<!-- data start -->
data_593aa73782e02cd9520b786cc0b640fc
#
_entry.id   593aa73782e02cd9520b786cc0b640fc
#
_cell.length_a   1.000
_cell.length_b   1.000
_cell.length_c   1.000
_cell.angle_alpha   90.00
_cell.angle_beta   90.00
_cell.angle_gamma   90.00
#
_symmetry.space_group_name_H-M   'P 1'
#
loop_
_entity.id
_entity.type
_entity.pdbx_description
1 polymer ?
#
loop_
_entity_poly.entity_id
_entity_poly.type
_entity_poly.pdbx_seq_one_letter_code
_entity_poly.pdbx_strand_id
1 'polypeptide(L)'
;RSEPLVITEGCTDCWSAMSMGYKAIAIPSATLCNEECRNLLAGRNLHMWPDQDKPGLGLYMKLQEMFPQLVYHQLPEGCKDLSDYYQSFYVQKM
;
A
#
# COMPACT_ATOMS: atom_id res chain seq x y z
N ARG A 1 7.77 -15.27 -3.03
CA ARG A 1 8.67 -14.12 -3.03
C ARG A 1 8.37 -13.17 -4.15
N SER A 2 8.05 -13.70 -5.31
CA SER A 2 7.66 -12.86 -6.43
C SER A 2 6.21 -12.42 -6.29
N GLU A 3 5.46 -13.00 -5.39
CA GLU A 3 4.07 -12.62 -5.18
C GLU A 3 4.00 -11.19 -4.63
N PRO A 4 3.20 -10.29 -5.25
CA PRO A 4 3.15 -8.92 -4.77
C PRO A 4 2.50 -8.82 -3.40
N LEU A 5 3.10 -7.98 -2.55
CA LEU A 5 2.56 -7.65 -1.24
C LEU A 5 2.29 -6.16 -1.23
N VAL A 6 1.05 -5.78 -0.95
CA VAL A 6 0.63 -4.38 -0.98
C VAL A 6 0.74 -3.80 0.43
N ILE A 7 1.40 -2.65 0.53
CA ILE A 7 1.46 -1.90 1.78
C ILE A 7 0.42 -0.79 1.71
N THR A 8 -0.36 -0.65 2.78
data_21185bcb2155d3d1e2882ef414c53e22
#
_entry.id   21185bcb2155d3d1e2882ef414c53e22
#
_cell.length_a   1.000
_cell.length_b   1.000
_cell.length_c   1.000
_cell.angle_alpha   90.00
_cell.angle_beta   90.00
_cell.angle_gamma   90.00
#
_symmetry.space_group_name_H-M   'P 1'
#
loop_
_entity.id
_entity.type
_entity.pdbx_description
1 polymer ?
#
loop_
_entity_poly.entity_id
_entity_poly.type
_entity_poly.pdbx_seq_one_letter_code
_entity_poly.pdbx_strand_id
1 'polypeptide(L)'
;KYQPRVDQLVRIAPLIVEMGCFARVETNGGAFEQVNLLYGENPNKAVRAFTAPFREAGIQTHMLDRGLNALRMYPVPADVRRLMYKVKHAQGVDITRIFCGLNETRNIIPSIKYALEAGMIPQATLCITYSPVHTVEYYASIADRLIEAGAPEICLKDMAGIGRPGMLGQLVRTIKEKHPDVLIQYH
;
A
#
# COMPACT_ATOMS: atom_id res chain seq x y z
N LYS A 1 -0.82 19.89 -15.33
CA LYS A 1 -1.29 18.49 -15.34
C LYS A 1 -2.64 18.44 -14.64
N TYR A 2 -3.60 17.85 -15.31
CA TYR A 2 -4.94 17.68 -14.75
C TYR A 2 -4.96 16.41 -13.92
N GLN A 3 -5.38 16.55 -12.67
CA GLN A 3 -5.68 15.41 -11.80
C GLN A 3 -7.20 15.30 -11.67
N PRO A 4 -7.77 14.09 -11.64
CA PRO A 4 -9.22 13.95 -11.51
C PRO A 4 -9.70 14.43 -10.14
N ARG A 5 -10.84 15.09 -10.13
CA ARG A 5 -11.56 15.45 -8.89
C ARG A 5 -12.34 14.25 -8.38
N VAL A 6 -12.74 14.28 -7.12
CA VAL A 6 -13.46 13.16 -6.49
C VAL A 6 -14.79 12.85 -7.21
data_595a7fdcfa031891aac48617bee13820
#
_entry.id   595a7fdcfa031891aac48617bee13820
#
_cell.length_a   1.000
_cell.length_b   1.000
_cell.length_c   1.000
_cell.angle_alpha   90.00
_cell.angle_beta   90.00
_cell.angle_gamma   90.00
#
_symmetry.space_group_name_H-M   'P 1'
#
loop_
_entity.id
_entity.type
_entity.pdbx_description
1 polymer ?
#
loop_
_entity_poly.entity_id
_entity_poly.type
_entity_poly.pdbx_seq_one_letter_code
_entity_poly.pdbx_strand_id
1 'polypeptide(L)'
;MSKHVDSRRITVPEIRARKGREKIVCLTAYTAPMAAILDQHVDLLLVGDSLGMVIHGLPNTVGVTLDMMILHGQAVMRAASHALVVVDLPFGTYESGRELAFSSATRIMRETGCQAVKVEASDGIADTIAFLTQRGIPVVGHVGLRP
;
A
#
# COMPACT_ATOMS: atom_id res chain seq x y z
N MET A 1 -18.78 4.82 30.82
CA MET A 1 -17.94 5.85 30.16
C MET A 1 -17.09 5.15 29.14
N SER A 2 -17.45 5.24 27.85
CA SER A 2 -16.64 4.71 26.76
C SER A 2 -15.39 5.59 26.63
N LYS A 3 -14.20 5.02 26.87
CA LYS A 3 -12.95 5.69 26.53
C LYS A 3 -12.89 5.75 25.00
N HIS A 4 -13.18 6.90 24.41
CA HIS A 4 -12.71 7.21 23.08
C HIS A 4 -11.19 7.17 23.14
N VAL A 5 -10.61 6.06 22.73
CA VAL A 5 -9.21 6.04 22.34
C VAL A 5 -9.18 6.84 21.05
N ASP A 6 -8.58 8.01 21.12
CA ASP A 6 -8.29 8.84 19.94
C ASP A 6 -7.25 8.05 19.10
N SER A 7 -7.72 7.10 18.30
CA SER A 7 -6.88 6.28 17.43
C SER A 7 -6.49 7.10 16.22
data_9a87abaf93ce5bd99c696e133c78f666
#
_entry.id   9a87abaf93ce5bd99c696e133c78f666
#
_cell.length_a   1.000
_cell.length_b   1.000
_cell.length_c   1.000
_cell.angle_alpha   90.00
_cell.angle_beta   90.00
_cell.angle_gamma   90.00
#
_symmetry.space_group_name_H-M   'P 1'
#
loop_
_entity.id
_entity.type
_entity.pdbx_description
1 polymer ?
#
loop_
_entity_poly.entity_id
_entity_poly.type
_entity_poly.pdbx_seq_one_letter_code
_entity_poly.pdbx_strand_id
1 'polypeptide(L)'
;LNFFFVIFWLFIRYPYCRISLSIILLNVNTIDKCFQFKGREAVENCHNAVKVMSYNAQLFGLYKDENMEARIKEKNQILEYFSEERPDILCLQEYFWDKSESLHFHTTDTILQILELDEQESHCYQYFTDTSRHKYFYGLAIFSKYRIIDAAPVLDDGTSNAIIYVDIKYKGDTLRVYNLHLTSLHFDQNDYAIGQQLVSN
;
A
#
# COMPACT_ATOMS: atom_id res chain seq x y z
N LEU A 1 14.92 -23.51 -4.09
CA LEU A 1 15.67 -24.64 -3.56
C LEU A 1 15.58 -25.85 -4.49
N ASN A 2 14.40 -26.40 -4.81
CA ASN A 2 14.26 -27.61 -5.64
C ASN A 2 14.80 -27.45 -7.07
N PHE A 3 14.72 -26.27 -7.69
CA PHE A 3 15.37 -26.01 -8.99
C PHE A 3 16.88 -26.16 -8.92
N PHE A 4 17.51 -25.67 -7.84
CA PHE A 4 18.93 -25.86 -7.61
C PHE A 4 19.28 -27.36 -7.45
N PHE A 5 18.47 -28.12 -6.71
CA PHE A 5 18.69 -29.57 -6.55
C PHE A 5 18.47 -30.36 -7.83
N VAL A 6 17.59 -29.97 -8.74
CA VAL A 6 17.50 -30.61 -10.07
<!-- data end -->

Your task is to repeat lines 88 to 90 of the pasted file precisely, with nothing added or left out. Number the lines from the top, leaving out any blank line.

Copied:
C TYR A 2 -4.96 16.41 -13.92
N GLN A 3 -5.38 16.55 -12.67
CA GLN A 3 -5.68 15.41 -11.80